Tag Archives: technology

Space Controversy

I read an article today about double-spacing behind a period and, I have to say, I didn’t know how prevalent the new rule had become. As I considered the reason for it – stemming from the change in technology from the monospaced characters of typewriters to the proportional spacing of computers – I realize it makes complete sense. The vast fonts and styles of the computer age lessens the need for hard and fast rules for affecting readability. I read newspaper articles and word processor submissions and see how unnecessary a second space is. Sure, I’ll give you that.

But change is hard! I, myself, have never been especially good at it, and certainly not when the change involves something that I’ve only ever learned one way of doing.

Usually, I’m resistant to change. For instance, while I am happy to read the occasional article online, I am in no hurry to give up printed newspapers, books, and magazines in favor of a handheld device for all my reading. I also will not bow down to popular word usage and grammar exceptions simply because enough people use their first language incorrectly. (It doesn’t matter how many dictionaries include it, “irregardless” is almost always noted as “nonstandard” or “incorrect” usage. It’s definition tells you it’s wrong. Stop it!)

But in the case of the double-space (hee hee, rhyming is fun), I claim the old but true adage, “Old habits die hard”. Even now, as I type, I am making a very conscious effort tot only tap the SPACEBAR once. And it feels wrong.

After typing for so many years, and increasing my QWERTY speed such that I don’t even recognize what keys I’m hitting, I struggle to stop long enough to actually realize that, not only did I just tap the SPACEBAR twice in quick succession, but I also used TAB to indent this paragraph, which is also unnecessary. This changing of the times, while understandable, is going to require a lot of BACKSPACE.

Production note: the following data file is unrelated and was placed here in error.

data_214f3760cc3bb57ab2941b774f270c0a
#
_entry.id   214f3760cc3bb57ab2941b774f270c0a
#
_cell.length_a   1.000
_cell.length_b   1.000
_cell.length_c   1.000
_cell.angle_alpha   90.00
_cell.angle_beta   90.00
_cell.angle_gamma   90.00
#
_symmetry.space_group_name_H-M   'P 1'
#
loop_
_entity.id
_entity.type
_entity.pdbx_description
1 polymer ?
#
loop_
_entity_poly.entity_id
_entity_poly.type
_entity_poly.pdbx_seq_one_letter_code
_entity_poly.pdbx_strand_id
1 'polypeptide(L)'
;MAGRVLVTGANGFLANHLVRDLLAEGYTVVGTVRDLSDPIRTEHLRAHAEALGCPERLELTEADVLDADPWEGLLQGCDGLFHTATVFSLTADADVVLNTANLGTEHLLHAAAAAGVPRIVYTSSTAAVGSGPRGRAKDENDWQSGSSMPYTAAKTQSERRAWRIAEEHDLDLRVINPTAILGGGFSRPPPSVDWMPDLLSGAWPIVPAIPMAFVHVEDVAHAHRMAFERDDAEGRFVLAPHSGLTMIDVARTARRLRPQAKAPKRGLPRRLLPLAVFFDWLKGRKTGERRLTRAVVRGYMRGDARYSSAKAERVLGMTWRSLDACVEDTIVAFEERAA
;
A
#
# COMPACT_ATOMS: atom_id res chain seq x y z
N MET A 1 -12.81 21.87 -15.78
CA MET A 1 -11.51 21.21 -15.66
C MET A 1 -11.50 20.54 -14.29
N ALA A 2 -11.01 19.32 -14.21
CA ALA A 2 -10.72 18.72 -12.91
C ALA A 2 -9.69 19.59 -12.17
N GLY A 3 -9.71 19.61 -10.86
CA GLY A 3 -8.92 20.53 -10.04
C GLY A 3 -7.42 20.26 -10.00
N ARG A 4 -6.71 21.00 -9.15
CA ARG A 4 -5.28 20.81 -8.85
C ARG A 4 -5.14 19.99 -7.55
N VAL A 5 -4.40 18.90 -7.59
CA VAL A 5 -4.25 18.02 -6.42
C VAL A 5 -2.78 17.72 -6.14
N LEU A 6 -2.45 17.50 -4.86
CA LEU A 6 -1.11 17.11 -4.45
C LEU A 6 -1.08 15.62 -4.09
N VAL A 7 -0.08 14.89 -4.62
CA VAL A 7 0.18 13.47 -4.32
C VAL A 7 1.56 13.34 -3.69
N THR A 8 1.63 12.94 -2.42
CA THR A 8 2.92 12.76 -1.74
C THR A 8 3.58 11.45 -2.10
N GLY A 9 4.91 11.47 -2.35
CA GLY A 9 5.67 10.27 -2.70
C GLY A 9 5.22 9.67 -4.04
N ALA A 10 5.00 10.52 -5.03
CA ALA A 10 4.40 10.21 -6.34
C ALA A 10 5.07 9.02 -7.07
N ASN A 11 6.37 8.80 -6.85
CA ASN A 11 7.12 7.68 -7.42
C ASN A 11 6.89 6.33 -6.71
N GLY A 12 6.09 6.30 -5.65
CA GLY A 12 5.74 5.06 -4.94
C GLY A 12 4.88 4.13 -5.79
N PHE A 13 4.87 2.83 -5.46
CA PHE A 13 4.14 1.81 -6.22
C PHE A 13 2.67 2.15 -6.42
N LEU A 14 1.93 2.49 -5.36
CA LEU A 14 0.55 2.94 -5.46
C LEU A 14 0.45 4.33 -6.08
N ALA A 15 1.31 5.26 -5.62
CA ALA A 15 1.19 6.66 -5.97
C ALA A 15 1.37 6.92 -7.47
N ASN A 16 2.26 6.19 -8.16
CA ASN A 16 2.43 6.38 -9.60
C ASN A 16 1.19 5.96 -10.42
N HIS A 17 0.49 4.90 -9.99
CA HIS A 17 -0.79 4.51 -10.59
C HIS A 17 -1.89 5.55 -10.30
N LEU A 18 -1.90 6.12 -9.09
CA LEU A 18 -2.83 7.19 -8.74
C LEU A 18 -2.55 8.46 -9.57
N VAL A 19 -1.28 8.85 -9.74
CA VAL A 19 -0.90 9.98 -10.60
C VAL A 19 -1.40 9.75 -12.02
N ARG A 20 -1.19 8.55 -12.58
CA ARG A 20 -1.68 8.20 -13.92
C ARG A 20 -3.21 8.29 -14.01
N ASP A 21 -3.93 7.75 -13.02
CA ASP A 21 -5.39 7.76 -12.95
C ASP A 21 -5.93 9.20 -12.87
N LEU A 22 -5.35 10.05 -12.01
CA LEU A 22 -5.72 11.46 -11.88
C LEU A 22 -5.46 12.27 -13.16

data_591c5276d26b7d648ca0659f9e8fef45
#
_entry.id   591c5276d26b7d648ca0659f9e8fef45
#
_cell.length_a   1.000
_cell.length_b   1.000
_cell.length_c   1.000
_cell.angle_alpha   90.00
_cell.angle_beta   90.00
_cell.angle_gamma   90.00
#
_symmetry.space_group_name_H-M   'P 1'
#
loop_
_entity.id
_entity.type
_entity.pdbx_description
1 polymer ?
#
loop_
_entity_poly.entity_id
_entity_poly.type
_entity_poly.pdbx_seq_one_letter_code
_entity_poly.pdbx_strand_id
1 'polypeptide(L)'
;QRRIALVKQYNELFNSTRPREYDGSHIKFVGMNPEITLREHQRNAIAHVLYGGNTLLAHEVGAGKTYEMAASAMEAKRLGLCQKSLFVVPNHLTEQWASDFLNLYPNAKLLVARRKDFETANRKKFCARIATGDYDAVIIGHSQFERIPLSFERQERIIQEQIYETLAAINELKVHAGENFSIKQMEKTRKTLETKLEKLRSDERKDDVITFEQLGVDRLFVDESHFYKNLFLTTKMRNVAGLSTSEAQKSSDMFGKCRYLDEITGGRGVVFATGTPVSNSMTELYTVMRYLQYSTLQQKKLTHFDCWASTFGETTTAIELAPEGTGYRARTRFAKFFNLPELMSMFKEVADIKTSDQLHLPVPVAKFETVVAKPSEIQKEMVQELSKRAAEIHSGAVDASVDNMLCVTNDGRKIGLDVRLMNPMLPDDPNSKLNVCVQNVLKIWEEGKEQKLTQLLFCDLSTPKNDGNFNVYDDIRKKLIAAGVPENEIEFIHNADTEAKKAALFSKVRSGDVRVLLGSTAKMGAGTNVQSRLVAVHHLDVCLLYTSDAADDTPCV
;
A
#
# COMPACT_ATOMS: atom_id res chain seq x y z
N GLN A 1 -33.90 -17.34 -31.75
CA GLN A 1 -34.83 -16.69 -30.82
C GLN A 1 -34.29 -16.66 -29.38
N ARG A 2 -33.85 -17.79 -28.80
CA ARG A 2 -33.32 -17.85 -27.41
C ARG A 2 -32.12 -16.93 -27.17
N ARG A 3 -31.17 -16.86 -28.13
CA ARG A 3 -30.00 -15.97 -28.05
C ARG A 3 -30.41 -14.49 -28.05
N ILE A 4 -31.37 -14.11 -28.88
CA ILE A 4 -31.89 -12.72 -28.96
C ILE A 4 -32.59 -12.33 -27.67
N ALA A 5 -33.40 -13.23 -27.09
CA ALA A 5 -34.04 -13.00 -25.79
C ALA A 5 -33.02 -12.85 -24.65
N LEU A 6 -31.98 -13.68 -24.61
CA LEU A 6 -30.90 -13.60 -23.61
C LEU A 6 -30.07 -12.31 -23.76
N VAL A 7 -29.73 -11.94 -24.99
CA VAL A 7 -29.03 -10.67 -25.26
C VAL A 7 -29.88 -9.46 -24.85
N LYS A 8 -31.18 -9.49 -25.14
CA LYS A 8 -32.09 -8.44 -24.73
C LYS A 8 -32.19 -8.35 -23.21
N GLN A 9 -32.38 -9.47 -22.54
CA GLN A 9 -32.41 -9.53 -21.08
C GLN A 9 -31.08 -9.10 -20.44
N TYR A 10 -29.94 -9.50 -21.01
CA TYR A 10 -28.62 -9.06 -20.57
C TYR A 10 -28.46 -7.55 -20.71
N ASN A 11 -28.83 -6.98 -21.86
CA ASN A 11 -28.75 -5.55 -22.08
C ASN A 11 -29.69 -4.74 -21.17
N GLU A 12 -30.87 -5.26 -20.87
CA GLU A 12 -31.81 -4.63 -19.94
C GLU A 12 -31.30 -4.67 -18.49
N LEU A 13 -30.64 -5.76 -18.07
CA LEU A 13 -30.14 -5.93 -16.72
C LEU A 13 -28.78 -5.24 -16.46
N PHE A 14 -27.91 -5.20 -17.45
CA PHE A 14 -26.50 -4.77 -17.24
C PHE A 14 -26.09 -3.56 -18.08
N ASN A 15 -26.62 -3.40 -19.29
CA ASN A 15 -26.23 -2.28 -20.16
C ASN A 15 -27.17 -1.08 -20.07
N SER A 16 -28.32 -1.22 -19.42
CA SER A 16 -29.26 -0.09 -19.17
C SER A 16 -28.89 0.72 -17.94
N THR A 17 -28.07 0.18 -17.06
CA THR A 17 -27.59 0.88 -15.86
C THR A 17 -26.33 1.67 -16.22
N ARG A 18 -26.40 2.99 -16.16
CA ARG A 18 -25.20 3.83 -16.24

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Filed under literacy education, publishing, writing, writing rules

M – Meetup: Where Are All The Writers?!?

As we all know, writing can be a very lonely hobby and profession.  If it’s your full time job, you may spend up to 8 hours of the day, like Stewart O’Nan, at your computer or desk or typewriter or notebook.  If it’s a hobby, you probably try to spend at least a couple of hours, like me, at your computer, et al, and 8 hours or more at work, and hours with family, and (if you’re lucky) at least 7 to 8 hours sleeping.  (Wouldn’t that be nice!)  With all that time alone, how do you get to meet people, socialize, find other writers who share your pain and celebrations?

One of the greatest tools I have found is Meetup.com.  Meetup.com is a website devoted to bringing people together via the internet to meet in real life activities and events.  They can be found in most every city – the major hubs, obviously, but some smaller cities too.  (When I searched my hometown, which is notably smaller than my current city of residence, I found over 100.  Flint, Michigan with a population of just 100,000 also had over 100 groups.)

Now, you may be thinking, “What does that have to do with writing?”  Well, like I say; writing can be a lonely business, but humans are generally social animals.  So finding a group that you can cut loose with is important.  The site has groups that are of vast interests and purposes.  Let’s remember, too, that writing is a sedentary activity, so if you can find a group that goes on a hike once a week or gets together for tennis or other sport, you can get some exercise too.

And, of course,  every city I searched had at least one group of writers.  If you can get in with a good writing group, you are on your way to completion and success. While Meetup is not the only way, it is one of several ways to find a good writing group that can help advise you and critique your work. I attribute the completion of my first MS entirely to a writing group I attended for about 5 years.  A good group can be an excellent source of motivation, wonderful critique, and a solace when you are struggling with your work.

So look for a good Meetup in your area, and get out and find writers!



Filed under life of a writer, reading, writing